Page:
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Pete Finnigan's Oracle Security Weblog

This is the weblog for Pete Finnigan. Pete works in the area of Oracle security and he specialises in auditing Oracle databases for security issues. This weblog is aimed squarely at those interested in the security of their Oracle databases.

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Are your system triggers firing?



An interesting question was posted on the comp.databases.oracle.server newsgroup a few days ago that asked a question about why the posters AFTER CREATE ON SCHEMA trigger was no longer firing. A link to the thread can be found here.

So how does this relate to Oracle security? Quite often the system trigger facilities are used as an additional audit trail or as a mechanism to prevent certain actions taking place or as part of a virtual private database solution. Let's give some examples. A logon trigger can record details of each user connecting to the database into an additional audit table created for the purpose. Quite often more detail can be recorded than with the conventional audit trail. A trigger could also fire when any DDL is issued and record that to an audit table for the purposes of managing change and detecting when it occurs. Also for instance a logon trigger could also be used to prevent certain applications or users from connecting to the database by checking certain session values as the user connects for instance for the program name or user name or IP Address. Also logon triggers can be used to set the correct context for a user as part of a virtual private database solution.


As you can see system triggers can be used in many ways to implement security policies either as part of an audit solution or as part of a mechanism to enforce security levels and access.

So the issue for the poster on c.d.o.s and also for anyone using system triggers in any way as part of a Oracle security solution is to ensure that the triggers fire. I posted the following response to the above thread.

Hi,

Check if the hidden parameter _system_trig_enabled is still set to TRUE.
If this is set to false then system triggers will no longer fire. You
cannot use "show parameter" in SQL*Plus or select from v$parameter. You
need to use some x$ views so you need access to the SYS schema. The
following SQL will get the value for you:

SQL> l
1 select x.ksppinm name,
2 y.ksppstvl value,
3 ksppdesc description
4 from x$ksppi x,
5 x$ksppcv y
6 where x.inst_id = userenv('Instance')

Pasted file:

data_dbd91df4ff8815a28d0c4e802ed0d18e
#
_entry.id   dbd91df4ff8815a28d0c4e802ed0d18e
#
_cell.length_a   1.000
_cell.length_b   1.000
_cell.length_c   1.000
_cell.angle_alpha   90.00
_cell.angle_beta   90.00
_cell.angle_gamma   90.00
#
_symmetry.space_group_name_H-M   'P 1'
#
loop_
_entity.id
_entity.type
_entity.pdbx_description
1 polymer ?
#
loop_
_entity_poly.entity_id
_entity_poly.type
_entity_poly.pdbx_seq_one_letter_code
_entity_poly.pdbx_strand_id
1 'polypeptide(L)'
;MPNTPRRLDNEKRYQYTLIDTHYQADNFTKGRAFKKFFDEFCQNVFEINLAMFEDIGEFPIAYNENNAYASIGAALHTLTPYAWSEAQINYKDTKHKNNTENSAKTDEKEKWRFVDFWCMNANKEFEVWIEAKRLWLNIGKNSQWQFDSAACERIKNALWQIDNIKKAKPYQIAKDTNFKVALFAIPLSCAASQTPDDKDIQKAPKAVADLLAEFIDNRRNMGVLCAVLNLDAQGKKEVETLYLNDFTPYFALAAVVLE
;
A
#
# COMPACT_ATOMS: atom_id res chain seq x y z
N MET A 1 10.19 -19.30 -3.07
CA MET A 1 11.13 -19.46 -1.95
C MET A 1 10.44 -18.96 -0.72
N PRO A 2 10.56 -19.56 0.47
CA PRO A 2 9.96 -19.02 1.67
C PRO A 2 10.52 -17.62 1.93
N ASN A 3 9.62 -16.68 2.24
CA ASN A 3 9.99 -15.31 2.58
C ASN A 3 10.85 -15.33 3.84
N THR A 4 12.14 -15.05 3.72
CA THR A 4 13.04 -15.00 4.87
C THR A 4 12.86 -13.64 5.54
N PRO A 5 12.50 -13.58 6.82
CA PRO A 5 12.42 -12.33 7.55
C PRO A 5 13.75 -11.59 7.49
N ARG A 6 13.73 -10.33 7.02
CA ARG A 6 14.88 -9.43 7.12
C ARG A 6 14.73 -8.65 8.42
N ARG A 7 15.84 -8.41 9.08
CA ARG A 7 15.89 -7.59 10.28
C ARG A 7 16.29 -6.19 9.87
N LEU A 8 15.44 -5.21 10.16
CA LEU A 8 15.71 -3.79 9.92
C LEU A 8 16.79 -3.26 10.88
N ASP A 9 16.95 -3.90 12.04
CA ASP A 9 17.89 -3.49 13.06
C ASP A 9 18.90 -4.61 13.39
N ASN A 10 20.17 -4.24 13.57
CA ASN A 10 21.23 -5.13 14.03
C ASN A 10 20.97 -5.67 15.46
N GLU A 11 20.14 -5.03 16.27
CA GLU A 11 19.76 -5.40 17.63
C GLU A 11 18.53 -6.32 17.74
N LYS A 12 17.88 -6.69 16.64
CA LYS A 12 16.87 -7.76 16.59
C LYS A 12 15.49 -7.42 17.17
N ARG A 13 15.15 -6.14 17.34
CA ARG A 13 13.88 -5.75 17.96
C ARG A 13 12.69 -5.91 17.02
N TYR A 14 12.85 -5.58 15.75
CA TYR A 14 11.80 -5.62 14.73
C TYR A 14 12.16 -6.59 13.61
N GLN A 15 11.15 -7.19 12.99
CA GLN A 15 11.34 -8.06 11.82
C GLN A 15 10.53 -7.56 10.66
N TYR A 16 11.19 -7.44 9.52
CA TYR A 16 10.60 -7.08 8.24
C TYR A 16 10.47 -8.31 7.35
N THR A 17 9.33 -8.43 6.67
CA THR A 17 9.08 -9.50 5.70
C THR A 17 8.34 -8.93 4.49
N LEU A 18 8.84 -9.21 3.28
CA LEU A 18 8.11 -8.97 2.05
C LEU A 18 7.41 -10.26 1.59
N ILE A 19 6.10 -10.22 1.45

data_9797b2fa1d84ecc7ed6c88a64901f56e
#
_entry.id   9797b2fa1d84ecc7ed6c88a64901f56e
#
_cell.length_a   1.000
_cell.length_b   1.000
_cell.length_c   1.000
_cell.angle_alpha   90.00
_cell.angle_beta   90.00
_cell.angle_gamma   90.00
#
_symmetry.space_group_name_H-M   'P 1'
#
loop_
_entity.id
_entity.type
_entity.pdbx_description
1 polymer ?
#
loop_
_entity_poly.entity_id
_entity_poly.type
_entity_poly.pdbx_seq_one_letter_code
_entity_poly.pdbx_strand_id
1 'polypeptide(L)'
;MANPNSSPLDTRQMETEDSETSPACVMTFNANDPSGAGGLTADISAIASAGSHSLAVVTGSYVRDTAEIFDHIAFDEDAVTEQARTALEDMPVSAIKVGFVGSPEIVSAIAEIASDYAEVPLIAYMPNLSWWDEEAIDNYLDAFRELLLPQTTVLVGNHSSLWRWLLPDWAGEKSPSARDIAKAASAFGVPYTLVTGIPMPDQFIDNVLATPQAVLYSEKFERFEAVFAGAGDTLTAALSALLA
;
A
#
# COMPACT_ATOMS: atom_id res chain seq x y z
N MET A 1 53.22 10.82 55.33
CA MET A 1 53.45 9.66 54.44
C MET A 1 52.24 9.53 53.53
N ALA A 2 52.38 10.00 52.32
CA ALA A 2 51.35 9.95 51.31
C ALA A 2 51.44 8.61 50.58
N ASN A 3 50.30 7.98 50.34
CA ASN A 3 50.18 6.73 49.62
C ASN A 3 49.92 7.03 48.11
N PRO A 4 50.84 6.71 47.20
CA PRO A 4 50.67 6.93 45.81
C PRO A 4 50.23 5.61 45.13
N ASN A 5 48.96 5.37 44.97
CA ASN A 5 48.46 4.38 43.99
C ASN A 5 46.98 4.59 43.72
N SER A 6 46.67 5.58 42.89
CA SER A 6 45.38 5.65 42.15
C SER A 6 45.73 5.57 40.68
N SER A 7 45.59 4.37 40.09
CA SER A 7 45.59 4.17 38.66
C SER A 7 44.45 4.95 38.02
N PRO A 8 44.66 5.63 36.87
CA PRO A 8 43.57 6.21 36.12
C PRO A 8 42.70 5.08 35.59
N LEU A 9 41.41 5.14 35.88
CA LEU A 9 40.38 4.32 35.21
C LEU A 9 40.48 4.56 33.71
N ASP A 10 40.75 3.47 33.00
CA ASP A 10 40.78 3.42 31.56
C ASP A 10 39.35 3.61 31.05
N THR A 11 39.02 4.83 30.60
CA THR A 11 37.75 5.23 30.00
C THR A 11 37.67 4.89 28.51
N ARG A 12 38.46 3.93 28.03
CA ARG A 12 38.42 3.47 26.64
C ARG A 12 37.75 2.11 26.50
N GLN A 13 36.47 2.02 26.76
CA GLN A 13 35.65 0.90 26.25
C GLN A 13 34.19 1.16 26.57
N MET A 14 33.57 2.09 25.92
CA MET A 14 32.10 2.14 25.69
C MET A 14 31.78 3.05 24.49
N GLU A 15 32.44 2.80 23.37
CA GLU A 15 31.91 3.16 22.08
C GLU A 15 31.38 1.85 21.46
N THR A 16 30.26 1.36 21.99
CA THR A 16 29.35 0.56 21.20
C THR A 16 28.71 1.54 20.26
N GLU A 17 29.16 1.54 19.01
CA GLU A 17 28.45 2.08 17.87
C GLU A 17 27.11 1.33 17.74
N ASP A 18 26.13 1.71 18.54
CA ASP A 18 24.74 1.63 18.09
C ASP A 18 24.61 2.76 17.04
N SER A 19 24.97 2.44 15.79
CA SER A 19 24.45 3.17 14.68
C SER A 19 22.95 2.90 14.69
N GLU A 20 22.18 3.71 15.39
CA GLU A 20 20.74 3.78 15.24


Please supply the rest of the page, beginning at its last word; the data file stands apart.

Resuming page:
7 and y.inst_id = userenv('Instance')
8 and x.indx = y.indx
9* and x.ksppinm = '_system_trig_enabled'
SQL> /

NAME
-------------------------------------------------------------
VALUE
-------------------------------------------------------------
DESCRIPTION
-------------------------------------------------------------
_system_trig_enabled
TRUE
are system triggers enabled


SQL>

hth


This proved to be the issue, as you have probably suspected, in the posters database the hidden parameter had been turned off. Someone in the posters company had changed this parameter to FALSE.

If you use system triggers as part of any security solution in your databases then you need to ensure that this parameter is always set to TRUE. How can this be done? - Letís first look at how the parameter can be changed. Here is a quick report of the parameters important settings:

Investigating parameter => _system_trig_enabled
====================================================================
Name : _system_trig_enabled
Value : TRUE
Type : BOOLEAN
Is Default : DEFAULT VALUE
Is Session modifiable : FALSE
Is System modifiable : CAN BE CHANGED IMMEDIATLY WITH ALTER SYSTEM
Is Modified : FALSE
Is Adjusted : FALSE
Description : are system triggers enabled
Update Comment :
-------------------------------------------------------------------------


The above is taken from a 9.2.0.1 database. The parameter can be set, as you can see with ALTER SYSTEM so doesn't need to be changed in the init.ora configuration file.

This means simply checking the init.ora is not sufficient. Using a system trigger will not work either! The only practical method is to check the value in the database regularly. A query like the one I used in my post above to c.d.o.s can be used. You could run it from a shell script and schedule from cron or use a database job and write a simple check in PL/SQL and use DBMS_JOB or the 10g scheduler DBMS_SCHEDULER. The query can be enhanced to test if the value is correct or not. Detecting when it changed could be harder. You can use techniques like reading the redo logs with Log Miner or the audit trail.

How about preventing the parameter from being changed? This can be done by restricting any users from getting the privilege ALTER SYSTEM. This can be done using the following SQL:

SQL> select *
2 from dba_sys_privs
3 where privilege='ALTER SYSTEM';

GRANTEE PRIVILEGE ADM
------------------------------ ---------------------------------------- ---
DBA ALTER SYSTEM YES
ODM ALTER SYSTEM NO
SYS ALTER SYSTEM NO
MDSYS ALTER SYSTEM NO
WKSYS ALTER SYSTEM NO
ZULIA ALTER SYSTEM NO
CTXSYS ALTER SYSTEM NO

7 rows selected.

SQL>


Also check for users who have been granted the roles that also have this privilege, for instance the DBA role. Revoke the privilege from all users and roles that do not need to have it. This should be all users except Admin staff. Also use the audit facilities to detect which users have used ALTER SYSTEM.

Above all if you use system triggers as part of a security policy or implementation in your company, then try and reduce the possibilities that they can be turned off, implement regular checks to see if they have been turned off and also use audit to try and detect who turned them off and why.